[Review] - The Amazing Spider-man

Courtesy of Sony Pictures

In any other year, a new Spider-man movie would have been big news. Judging from it's box office returns, it's had a very good week at the cinemas, but it got lost in the shuffle between The Avengers and Dark Knight Rises. The PR campaigns for those two films so completely overshadowed Spider-man's that Sony ultimately ended up releasing nearly thirty minutes, almost a fifth of the length of the film, in footage beforehand, including a scene from the post-credits sequence in the trailer. Even last year, going up against Captain America, Spider-man would have been the star of the summer.

However, if it had still been this Spider-man, it still wouldn't have made it any better of a film. The risk of putting any adjectives in your movie title is that it invites comments, and frankly this Spider-man isn't amazing. It isn't, as the sequel could conceivably be called, spectacular. It is, from the outset, badly paced, poorly constructed and utterly forgettable. In terms of Marvel's output, this is on par with Daredevil.

Hit the jump for the review, where I attempt not to draw comparison with Raimi's films, and end up spoiling a few things.

A thought before we begin. Every major character in this film was introduced in Spider-man 3. Even the suspicious absence of Norman Osbourn, or any Osborn's, fits into the conclusion of the last Raimi movie. It was well known that Raimi wanted to use the lizard. My thought is this: how much, do you suppose, of this film started out as the potential Spider-man 4? My follow up: would that have been so bad?

I honestly don't know why studios, and the public seem so enamoured with 'reboots'. All they end up doing is littering my DVD shelf with a bunch of films telling the same damned story. So, the cast leaves. So what? Hire someone else. James Bond did it for fifty years before they started calling them 'reboots'. Do they think the audience is so stupid that they can't divorce the character from the actor playing them. Would Andrew Garfield so befuddled the masses, wondering who this stranger was wearing Toby Maguire's suit, and where was the real Peter Parker? What would have happened, do you think, if they had made with film, with a new director, a new cast, hell, keep the title even, but kept it in the same 'continuity' (another franchise word I hate) as the first three films?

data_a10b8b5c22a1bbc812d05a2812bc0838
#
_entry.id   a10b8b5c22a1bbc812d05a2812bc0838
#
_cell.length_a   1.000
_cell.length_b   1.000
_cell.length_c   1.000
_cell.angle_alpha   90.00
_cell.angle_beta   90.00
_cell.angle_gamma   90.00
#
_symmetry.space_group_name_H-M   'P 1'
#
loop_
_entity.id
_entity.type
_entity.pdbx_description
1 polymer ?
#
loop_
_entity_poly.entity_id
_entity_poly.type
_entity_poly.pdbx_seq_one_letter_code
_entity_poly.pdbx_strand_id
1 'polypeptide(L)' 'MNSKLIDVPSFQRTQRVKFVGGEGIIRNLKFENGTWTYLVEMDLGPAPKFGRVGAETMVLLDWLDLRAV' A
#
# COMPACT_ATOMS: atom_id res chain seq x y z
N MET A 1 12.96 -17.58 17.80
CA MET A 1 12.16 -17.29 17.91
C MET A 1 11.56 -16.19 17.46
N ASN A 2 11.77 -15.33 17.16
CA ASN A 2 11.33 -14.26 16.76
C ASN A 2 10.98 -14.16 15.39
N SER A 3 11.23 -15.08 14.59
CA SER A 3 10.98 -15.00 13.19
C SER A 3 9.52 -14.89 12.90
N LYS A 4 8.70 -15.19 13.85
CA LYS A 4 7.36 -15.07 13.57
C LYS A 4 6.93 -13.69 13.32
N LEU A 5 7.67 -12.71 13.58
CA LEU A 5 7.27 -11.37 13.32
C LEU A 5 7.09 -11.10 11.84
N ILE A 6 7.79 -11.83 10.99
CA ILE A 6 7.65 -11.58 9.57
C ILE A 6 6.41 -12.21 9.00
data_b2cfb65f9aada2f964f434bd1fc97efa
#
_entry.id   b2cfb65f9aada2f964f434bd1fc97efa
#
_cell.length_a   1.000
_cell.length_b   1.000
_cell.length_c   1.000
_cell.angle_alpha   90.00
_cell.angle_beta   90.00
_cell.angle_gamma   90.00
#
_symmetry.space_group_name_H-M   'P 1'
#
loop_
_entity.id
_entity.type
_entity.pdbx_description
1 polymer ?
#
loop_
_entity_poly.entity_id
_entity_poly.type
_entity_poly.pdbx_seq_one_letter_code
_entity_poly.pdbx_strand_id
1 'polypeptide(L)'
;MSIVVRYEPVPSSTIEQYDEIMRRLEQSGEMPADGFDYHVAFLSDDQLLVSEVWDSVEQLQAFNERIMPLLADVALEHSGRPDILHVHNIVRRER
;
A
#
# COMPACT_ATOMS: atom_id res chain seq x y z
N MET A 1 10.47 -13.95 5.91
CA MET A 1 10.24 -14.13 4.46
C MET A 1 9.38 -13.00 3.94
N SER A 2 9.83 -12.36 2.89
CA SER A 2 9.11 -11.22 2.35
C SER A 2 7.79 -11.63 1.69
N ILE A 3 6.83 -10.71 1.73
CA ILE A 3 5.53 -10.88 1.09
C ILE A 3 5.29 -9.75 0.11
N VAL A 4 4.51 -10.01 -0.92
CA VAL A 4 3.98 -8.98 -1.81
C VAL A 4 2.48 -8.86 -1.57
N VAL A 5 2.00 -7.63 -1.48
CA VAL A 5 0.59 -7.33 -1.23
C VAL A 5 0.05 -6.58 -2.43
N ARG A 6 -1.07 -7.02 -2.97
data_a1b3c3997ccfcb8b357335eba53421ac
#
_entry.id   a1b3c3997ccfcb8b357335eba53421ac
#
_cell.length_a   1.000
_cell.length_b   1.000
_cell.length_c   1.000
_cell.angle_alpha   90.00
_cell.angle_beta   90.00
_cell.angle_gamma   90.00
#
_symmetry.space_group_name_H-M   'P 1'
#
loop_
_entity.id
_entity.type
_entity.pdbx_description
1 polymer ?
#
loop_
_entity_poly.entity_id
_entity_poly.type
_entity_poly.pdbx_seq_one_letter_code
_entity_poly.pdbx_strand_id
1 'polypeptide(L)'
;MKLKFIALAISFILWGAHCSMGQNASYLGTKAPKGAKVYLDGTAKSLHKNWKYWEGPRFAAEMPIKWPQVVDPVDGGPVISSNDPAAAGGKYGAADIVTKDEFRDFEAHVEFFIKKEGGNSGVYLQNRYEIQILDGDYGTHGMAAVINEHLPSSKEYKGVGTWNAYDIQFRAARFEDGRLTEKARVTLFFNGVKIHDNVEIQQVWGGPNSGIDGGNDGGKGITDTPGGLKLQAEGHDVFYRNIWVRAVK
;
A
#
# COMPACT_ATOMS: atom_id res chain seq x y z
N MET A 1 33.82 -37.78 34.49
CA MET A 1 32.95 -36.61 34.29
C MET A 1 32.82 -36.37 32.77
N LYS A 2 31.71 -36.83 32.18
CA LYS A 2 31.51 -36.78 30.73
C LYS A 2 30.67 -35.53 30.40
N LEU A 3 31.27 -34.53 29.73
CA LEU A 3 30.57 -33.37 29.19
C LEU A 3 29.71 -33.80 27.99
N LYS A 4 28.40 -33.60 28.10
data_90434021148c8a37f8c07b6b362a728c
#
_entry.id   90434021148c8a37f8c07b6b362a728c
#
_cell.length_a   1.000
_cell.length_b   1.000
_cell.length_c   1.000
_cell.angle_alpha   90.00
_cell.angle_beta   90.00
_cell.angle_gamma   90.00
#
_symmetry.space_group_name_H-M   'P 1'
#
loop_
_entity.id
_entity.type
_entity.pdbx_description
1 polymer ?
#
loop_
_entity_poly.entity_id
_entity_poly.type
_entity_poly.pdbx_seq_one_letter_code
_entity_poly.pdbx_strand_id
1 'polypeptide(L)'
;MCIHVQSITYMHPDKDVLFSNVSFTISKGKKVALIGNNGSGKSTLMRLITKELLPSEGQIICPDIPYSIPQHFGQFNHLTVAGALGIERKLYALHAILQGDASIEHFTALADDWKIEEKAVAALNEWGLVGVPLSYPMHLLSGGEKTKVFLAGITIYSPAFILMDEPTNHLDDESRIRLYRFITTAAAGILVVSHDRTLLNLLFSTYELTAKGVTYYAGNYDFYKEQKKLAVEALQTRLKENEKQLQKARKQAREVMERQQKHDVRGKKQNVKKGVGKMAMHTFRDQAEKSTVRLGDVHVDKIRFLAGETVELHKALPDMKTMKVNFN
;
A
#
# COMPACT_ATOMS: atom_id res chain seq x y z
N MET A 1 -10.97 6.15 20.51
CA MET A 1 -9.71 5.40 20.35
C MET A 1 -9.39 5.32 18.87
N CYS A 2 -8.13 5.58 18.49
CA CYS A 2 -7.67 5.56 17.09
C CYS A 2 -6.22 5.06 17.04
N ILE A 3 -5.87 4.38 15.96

I'll tell you what would have happened. It would have been a shorter film. Maybe even a better one. We would have been able to skip the first forty five minutes revisiting the same scenes over again. Seeing Parker get bit, seeing him react, seeing Uncle Ben get shot, and Parker lose it. Seeing him make the costume, and all that stuff that didn't needed to be retread. It didn't. It doesn't. People aren't dumb. They will, if at the beginning of your film, you say that Peter Parker has spider powers, and you show him using spider powers, will believe he has spider powers. Unless you have something new, something fresh, something so incredibly different that it changes the narrative, you don't need to repeat yourself. Look at the Incredible Hulk for an excellent example of how not to be patronising and repetitive (for how Banner became Hulk, anyway).

The film is all over the place. Peter worries about the spider DNA overtaking his, which you'd think that once his lab partner turns himself into a giant lizard, would only exacerbates those fears, but he never mentions them again. In fact, what at first plays out like a very natural suspicion and fear of his abilities completely disappears once the movie remembers that,oh yeah, he's Spider-man, so lets go do that. So too does his hunt for Uncle Ben's killer disappear completely, despite it being that hunt which gets the police on to him in the first place.

At least it gives Parker something resembling a motivation. Conners, barely played by Rhys Ifans, had no motivation beyond "I want my arm back", which is repeated ad nauseum, as if that makes it complex. Once he becomes the lizard, he has an out of place and again, never again mentioned, Gollum moment more befitting Norman Osborn from the original films. He immediately embraces his new form, and then decides to make all of New York into lizard men, and all the film offers is some passing remarks about removing weakness. In that case, the script should have been turned into a Gila monster.

At one point, I had to stop myself from saying aloud "are there really that many lizards in New York", only for the next scene to show that Conners' presence was summoning lizards from all over the city, something that is never again referenced or explained. Catching a trend? It's a jigsaw puzzle made out of pieces from three different puzzles. They might fit together loosely, but the picture makes very little sense. Ideas that could have served any entire film, or at least huge chunks of them, disappear without a trace. The strongly accented man whose dialogue I couldn't understand and whose name I never picked up on, who was going to does a hospital, completely vanishes, despite Spider-man clearly saving him during the bridge attack. I guess while Conners and Spidey were fighting in the school, he was mutating a bunch of veterans. And don't get me started on the pointlessness of the post-credits scene, which didn't provide any additional material for this film, and did a piss poor job setting up some for the next one, gods help us.